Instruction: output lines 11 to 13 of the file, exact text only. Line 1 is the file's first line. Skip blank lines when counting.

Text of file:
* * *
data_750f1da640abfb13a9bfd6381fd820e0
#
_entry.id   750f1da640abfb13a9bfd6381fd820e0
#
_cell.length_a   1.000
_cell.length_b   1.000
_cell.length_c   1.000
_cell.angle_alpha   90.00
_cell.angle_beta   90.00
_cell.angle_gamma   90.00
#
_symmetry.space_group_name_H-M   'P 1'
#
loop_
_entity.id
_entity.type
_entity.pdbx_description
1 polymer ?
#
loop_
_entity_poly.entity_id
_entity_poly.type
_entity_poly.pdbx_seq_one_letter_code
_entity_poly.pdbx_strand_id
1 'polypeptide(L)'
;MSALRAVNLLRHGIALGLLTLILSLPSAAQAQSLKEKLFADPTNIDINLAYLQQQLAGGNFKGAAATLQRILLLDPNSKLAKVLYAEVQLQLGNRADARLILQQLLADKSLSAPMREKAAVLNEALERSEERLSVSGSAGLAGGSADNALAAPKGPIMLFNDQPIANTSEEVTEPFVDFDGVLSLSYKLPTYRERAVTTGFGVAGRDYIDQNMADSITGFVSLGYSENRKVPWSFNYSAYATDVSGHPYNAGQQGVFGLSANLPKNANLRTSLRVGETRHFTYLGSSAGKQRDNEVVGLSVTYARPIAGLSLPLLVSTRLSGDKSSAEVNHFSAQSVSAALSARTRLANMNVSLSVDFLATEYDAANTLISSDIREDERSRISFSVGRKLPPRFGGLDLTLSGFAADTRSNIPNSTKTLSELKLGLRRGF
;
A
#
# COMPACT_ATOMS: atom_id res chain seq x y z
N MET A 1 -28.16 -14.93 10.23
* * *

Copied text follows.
#
_symmetry.space_group_name_H-M   'P 1'
#